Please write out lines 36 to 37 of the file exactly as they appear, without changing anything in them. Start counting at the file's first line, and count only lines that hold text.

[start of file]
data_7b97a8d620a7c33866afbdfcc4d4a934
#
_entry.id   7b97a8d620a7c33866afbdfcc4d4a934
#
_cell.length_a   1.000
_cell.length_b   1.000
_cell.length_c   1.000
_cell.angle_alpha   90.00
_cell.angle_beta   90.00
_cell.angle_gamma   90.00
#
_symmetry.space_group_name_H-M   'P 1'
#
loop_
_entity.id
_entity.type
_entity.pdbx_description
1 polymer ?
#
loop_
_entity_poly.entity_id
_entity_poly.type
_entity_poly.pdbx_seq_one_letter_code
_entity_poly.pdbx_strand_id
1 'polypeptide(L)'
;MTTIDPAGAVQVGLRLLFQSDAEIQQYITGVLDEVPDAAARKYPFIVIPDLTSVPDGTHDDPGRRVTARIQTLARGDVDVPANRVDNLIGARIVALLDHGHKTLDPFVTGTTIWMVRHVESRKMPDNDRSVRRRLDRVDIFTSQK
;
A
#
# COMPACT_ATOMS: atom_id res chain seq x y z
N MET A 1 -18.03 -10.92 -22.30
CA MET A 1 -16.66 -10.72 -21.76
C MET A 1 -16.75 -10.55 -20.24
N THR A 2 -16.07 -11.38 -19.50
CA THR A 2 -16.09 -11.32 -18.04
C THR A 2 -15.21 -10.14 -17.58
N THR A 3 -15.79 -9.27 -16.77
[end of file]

C THR A 2 -15.21 -10.14 -17.58
N THR A 3 -15.79 -9.27 -16.77